It’s OK to Get a Little Nostalgic
It’s natural to get a little sappy around the holidays. An old ornament, a stocking hung by the chimney with care, or getting locked in your attic can bring to mind all sorts of memories. And why shouldn’t it? Christmas is a time to reflect. So open up the childhood photo albums, pop in the vintage VHS tapes (or, in this day and age, check out old Instagram posts), and wax nostalgic for a few hours about the ghosts of Christmas past.
Whatever You Do, Spike the Eggnog
This one should speak for itself. If your family consists of a Cousin Eddie (and, let’s face it- every family has a Cousin Eddie, and if you don’t think yours does, you’re probably Cousin Eddie) you are going to need a lot of eggnog. And we’re not talking the cheap stuff you can pick up at any corner grocer. You need the eggnog that consists of a little egg, a little nog, and a lot of rum. Bonus points if you serve it chilled in Marty the Moose glasses.
It’s All About the Light Show
We’re not saying you have to have Christmas lights in order to successfully pull off an old-fashioned family Christmas, but it certainly helps. Nothing conjures the Christmas spirit more than Santa, Frosty, and hundreds of miniature lights, illuminating your neighborhood and your heart.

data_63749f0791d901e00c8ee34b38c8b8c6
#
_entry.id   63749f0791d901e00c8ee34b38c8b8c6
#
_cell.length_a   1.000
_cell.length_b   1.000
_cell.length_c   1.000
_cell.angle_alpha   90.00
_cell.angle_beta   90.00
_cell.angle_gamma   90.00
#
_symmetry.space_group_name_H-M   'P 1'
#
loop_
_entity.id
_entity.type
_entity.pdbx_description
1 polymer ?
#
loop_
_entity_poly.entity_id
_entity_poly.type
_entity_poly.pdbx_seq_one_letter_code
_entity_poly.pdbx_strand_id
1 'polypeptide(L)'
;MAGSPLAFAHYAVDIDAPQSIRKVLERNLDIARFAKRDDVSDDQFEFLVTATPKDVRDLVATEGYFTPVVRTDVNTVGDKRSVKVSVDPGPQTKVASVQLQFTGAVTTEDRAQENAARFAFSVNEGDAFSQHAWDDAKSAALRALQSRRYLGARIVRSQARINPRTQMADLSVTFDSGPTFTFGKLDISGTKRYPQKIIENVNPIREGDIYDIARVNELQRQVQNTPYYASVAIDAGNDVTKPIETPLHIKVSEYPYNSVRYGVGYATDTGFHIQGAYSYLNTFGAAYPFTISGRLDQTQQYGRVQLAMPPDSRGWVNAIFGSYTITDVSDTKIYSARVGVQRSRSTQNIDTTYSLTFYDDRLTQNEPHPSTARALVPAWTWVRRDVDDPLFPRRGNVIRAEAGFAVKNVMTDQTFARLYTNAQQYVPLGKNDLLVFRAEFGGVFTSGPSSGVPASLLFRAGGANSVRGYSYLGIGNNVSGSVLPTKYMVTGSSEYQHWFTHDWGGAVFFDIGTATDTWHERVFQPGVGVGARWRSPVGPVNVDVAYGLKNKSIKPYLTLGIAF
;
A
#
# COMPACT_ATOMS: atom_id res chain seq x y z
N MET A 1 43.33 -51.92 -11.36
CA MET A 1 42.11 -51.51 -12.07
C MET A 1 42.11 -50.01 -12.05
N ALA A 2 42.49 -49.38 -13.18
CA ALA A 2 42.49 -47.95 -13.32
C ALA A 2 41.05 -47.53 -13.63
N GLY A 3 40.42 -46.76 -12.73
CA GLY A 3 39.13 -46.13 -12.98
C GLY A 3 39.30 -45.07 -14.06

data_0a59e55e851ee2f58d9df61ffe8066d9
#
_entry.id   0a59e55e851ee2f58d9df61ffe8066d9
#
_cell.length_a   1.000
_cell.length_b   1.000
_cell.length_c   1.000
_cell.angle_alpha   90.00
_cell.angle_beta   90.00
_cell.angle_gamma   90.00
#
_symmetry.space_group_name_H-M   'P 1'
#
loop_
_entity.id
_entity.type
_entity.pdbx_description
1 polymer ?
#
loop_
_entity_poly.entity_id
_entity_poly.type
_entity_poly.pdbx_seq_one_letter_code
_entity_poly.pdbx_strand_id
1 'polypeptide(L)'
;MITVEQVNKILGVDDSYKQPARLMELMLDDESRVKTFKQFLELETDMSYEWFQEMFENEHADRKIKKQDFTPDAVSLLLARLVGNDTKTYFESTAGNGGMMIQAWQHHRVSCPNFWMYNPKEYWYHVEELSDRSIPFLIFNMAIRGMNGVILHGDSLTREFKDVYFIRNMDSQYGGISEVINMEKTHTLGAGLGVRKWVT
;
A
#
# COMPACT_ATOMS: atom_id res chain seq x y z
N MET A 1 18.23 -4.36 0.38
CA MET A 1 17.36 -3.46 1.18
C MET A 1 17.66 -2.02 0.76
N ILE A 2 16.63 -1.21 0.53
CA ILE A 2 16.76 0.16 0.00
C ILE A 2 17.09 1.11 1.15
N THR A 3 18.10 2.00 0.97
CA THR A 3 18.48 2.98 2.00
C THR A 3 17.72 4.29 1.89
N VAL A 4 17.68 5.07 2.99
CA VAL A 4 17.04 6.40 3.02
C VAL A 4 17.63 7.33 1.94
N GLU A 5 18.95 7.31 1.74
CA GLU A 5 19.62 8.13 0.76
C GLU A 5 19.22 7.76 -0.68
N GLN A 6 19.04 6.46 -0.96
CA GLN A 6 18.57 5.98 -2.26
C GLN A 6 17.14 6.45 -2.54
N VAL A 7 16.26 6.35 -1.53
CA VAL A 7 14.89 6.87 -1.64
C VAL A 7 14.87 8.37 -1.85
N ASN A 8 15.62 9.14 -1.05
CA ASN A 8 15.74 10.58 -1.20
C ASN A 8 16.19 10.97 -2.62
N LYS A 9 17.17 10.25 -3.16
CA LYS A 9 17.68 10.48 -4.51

Make Sure the Christmas Bird (And the Christmas Tree) Aren’t Too Dry
Christmas dinner is almost as important as Christmas morning. It’s the moment when you and your family gather around the table to break bread and make memories. Unless you want those memories to be of empty bellies and broken spirits, make sure you don’t overcook the Christmas bird. Thaw it thoroughly before putting it in the oven. And don’t forget to water your tree. Failure to do so could result in a highly-flammable, family Christmas-destroying, drunk uncle-searing catastrophe.
Don’t Spend the Bonus Check Until You Actually Receive It
Do not assume that you will get a bonus for Christmas. This assumption could become a dark cloud surrounding your entire holiday, resulting in your lovable-but-dopey cousin-in-law kidnapping your boss because his heart is bigger than his brain. We know you want the pool for your family, but don’t go into debt over it. Don’t take out any loans, don’t overextend your credit limit and do not (we repeat: do not) assume that your boss likes you or respects you enough to offer you a Christmas bonus. That kind of thing only happens in the movies.
It All Comes Down to Family
In the end, Christmas isn’t about the lights, the tree, the food, the presents, or the bonus. In order to have a truly authentic, Clark Griswold-approved old-fashioned family Christmas, you only need one thing: family. If you have a family, and if you open your home to them, and if you do everything you can to make sure they know how much they mean to you and how much you love them, then, at the end of it all, you can truly say to yourself “I did it.”